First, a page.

Any advice for a 5 year old who gets really anxious?

(7 Posts)
susan198130 Wed 10-Jan-18 09:05:58

My son is 5 and he is quite an anxious child. He's been like this probably for the last 9 or 10 months, and it's generally around him needing to go to the toilet.

If ever we go somewhere where he's not been before (or sometimes if we've been there), he will always say he needs the toilet (for a poo). You take him and he doesn't go. As soon as we get anywhere, he'll ask if there are toilets, I'll tell him there are, and then he will need to go. And this isn't the thing that some children have about always wanting to go to the toilet just so they can have a look at the toilets. I know some kids do that, god knows why!

He gets like this with going to school as well. I've told him that it's just in his head, and that every time he gets that feeling, to think about something nice or something that he enjoys doing. When he's with me, I'll just non-stop talk to distract him, but it only works for a while. For his nativity play, he was crying on stage, so I told his teacher. I knew it would be that he thought he needed to go the toilet, it was, he went and as is usually the case, didn't go.

We've done the worry box, that didn't seem to work. We try distraction, and that works to a point, but then I can't do that if he's at school. I've also tried telling him that when he gets this feeling, to take a big deep breath in and exhale slowly through his nose. That hasn't worked.

He's going on a school trip in a couple of months time. It's only a couple of miles away, but I'm going to have to take him there a few times beforehand, just so he's familiar with it.

Does anyone have any advice or has had a similar experience? All I keep getting told is it's just a phase, but I'm concerned it'll just get worse.

OP’s posts: |
selly24 Fri 12-Jan-18 22:15:43

I don't think this is a phase. He is displaying anxious behaviour- using the private surroundings of the toilets to calm himself and give him.his own space and take him away from other people. I would seek help for social anxiety. CAMHS is seriously underfunded, so if you are at all able, would seek out and pay for a specialist with this age group.

susan198130 Sat 13-Jan-18 09:03:16

I think he just gets really nervous, which makes him feel like he needs a poo. Generally, once he's said he needs to go, we take him to the toilet and he doesn't go, he's fine after that.

We went away last summer for the weekend. We went to the beach, and as soon as we stepped on the beach, he said he needed to go to the toilet. Took him, he didn't go. Then the next day, as soon as we stepped on that beach again, he said he needed to go. So it's almost like he associates certain places with this anxious feeling.

I've wondered about a life coach. I've heard about them, but don't really know how effective they are. I might have a look on youtube and see if there are any videos. I did see one life coach online somewhere and it's about £300 (and I'm sure that was only for 3 sessions, which is a lot of money). Money that I don't really have.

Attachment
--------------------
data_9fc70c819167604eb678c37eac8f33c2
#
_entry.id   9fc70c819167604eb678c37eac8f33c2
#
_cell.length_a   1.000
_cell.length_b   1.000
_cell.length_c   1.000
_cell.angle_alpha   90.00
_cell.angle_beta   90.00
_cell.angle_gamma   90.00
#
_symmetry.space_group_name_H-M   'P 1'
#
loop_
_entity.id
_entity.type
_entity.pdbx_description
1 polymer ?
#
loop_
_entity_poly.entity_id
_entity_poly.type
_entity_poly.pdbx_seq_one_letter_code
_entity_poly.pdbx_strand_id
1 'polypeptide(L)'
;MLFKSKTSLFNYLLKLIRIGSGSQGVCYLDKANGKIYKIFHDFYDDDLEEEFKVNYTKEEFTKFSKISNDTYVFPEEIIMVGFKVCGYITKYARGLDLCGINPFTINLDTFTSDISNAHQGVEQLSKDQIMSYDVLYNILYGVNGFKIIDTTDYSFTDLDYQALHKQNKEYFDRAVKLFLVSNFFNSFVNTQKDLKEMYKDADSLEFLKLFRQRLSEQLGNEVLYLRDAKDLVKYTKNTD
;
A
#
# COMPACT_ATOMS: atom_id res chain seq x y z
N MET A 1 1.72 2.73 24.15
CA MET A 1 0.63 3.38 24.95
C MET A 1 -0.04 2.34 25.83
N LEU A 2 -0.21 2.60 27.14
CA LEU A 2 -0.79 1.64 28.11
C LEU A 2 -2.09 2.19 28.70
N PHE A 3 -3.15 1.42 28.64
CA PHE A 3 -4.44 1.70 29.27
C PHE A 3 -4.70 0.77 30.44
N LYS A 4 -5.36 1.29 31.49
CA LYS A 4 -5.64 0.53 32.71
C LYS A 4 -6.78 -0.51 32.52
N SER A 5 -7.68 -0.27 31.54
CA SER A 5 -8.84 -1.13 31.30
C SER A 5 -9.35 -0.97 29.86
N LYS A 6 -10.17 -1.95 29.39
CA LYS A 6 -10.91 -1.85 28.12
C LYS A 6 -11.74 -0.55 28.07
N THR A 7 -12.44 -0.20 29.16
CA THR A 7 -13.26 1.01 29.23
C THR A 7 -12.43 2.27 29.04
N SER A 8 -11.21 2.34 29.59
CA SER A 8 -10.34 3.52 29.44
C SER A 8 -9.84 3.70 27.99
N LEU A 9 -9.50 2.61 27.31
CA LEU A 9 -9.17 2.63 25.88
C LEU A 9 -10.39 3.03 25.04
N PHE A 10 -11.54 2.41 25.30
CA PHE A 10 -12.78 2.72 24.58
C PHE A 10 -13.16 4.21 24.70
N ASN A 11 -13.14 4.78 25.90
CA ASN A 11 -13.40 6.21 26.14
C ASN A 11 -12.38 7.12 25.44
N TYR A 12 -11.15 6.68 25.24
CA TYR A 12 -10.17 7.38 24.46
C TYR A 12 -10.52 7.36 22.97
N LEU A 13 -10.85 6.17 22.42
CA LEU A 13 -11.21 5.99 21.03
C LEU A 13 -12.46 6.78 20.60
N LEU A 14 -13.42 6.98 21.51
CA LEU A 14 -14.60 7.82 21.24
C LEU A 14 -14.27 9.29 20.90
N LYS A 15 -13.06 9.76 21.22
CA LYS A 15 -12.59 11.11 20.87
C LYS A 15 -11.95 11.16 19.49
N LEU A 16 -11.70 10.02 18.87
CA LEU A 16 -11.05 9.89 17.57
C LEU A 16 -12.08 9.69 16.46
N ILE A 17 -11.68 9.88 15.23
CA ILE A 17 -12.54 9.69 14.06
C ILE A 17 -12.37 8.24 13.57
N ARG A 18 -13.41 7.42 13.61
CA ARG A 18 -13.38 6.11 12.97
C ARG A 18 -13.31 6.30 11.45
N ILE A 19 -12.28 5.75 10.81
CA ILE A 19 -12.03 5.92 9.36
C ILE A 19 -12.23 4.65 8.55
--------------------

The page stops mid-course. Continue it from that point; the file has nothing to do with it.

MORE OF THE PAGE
OP’s posts: |
CheapSausagesAndSpam Sat 13-Jan-18 11:55:10

A life coach won't be suitable OP. You need a Cognitive Behaviour Therapist.

Have a look here. This is the CAHMS site but if you can pay, ask your GP for a recomendation

Whether he actually FEELs like he needs a poo or as the previous posters says, he's just saying that so he can get five mins peace is bythe by really.

It's slightly OCD type behaviour....

What happens if there is no toilet? What does he do then?

susan198130 Sat 13-Jan-18 16:07:39

If there's no toilet, he gets upset. We'll take him somewhere away from people, and then we kind of act as if he needs to pee, so take him to a tree or whatever if we're at the woods and see if he can go. That sometimes settles him, but if not, then we just have to find somewhere where there's a toilet or go home. It can be really difficult, especially because everywhere we go, we sort of have to make sure we know where the toilets are.

If we were to go somewhere like softplay though, one that's he's not been to before, he's usually ok because he's doing something that will completely distract him from thinking about it.

OP’s posts: |
susan198130 Sat 13-Jan-18 16:08:59

If I make a doctors appointment about this, can I go on my own without my son, or would I need to take my son? He's not the best talker in the world anyway, he does get very shy around people he doesn't know, so he would probably just end up agreeing to anything they say.

OP’s posts: |
Goldmandra Sat 13-Jan-18 21:55:50

Yes you can go to an appointment without him to discuss this. It's a good idea and I did it when I first requested an assessment for autism for my DD2.

I would strongly recommend keeping a diary for a few days to demonstrate that this isn't just a little boy making sure he isn't going to wet his pants. Problems like this are very easy to misinterpret in ways that minimise them and make them sound like normal behaviour, especially when doing so saves someone's budget.

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